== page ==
U.S. District Judge Rudolph Randa, whose high-profile decisions included a ruling that blocked a secret probe into Wisconsin Gov. Scott Walker’s campaign, has died at age 76.
Randa’s secretary, Cary Biskupic, confirmed Randa’s death following a battle with cancer that sent him into semiretirement in February. Randa died early Monday.
Randa’s ruling in 2014 blocked the so-called “John Doe” investigation of Walker’s campaign, a decision an appeals court eventually overturned and sent back to the Wisconsin courts. The investigation began in 2012 by Milwaukee County District Attorney John Chisholm, a Democrat, and looked into whether the Republican governor’s campaign had illegally worked with independent groups in recall elections in 2011 and 2012.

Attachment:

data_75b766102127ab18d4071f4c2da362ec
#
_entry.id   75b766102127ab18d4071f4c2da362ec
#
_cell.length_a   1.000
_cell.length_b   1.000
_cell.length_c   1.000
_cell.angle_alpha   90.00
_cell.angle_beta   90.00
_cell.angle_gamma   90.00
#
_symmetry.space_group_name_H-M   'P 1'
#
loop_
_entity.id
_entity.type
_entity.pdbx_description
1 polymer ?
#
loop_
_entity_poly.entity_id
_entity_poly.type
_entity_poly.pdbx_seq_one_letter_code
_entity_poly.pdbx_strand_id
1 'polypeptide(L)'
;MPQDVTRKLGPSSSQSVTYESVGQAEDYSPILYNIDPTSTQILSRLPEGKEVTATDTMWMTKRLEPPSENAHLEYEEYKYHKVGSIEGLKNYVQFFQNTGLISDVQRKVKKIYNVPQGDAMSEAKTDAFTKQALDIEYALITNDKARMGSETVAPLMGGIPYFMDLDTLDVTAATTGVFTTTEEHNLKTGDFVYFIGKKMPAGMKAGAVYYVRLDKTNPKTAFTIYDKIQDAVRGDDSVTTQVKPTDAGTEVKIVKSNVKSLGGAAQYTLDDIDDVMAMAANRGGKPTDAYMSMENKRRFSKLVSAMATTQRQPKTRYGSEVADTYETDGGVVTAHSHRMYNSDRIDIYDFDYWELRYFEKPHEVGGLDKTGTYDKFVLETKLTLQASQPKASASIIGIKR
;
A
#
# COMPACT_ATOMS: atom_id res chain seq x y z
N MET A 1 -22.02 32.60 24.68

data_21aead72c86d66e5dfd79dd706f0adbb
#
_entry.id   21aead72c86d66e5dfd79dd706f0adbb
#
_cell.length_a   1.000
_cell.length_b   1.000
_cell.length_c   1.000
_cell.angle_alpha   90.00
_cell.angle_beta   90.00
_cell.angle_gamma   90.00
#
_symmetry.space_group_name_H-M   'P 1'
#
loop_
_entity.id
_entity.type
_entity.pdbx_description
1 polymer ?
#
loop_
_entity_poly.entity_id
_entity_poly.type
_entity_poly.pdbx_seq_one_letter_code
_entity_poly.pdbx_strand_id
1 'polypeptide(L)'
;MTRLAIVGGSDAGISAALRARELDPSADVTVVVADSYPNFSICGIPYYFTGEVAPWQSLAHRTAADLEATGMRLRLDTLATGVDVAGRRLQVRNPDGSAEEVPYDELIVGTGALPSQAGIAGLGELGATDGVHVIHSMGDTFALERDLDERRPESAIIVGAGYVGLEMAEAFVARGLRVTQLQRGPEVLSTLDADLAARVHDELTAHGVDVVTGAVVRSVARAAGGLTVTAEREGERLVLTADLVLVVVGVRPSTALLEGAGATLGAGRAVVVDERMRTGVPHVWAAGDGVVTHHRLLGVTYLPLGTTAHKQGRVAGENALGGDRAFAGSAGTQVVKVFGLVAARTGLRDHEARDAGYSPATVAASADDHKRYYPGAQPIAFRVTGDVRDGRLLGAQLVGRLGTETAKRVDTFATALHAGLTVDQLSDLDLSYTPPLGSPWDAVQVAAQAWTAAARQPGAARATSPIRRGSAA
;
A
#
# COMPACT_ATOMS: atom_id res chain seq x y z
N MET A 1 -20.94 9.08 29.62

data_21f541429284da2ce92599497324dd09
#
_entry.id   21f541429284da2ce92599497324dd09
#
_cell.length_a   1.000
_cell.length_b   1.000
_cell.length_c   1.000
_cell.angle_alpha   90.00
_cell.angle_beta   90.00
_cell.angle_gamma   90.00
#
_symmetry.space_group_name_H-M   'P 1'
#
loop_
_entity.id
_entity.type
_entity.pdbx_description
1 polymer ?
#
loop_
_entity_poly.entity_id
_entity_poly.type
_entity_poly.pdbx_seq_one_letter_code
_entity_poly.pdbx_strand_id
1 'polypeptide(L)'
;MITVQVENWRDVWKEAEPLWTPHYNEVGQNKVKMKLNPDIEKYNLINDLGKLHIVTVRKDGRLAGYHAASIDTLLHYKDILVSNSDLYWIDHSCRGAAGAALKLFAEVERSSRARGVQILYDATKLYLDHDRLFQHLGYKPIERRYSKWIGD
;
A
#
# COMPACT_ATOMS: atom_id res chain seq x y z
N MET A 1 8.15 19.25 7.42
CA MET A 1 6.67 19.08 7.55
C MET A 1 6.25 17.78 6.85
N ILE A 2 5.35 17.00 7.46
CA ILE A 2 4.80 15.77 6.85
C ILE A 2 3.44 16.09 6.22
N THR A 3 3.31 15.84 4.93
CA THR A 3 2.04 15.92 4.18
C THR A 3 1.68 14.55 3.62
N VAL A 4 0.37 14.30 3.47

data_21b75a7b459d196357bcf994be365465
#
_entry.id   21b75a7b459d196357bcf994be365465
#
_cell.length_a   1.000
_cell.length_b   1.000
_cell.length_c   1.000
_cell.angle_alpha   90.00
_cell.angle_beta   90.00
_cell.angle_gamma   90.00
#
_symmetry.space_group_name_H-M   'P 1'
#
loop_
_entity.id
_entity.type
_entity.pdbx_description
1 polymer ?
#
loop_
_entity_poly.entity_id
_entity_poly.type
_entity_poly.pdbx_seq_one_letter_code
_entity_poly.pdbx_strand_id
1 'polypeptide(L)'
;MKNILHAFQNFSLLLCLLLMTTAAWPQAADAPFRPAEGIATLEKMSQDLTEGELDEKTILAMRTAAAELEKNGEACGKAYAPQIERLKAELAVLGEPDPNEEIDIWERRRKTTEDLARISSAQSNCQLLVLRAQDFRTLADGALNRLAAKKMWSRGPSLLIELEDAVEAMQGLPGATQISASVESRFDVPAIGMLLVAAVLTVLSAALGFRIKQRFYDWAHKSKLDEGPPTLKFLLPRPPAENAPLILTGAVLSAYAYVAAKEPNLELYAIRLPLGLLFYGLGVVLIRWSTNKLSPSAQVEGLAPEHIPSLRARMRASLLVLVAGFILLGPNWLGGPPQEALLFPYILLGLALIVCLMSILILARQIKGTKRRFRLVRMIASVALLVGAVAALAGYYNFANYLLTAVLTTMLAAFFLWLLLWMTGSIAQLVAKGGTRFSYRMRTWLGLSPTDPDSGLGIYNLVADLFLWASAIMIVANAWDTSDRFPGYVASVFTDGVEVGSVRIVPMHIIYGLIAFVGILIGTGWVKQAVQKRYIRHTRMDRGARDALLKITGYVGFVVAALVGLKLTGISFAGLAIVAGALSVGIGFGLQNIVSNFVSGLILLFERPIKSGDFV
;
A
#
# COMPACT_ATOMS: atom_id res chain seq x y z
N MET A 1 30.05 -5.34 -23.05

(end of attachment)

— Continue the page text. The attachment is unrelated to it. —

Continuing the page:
Randa was appointed to the federal bench in 1992 by President George H.W. Bush. Randa was born in Milwaukee and earned his law degree at the University of Wisconsin. He served in the U.S. Army in Vietnam from 1967 to 1969, earning the Bronze Star, and worked in the U.S. Attorney General’s office in Washington, D.C., following his discharge.
Randa returned to Milwaukee in 1970 where he served in the city attorney’s office, Milwaukee Municipal Court, then the circuit court in Milwaukee and Wisconsin Court of Appeals before his appointment to the U.S. District Court in Milwaukee. He served as chief judge of the Eastern District from 2002 to 2009.
“Judge Randa treated everyone who appeared before him with respect, and was known for his sharp mind, his strong faith, and his great sense of humor,” said Eastern District Chief Judge William Griesbach in a statement Tuesday. “His passing represents a great loss to the court, and he will be deeply missed.”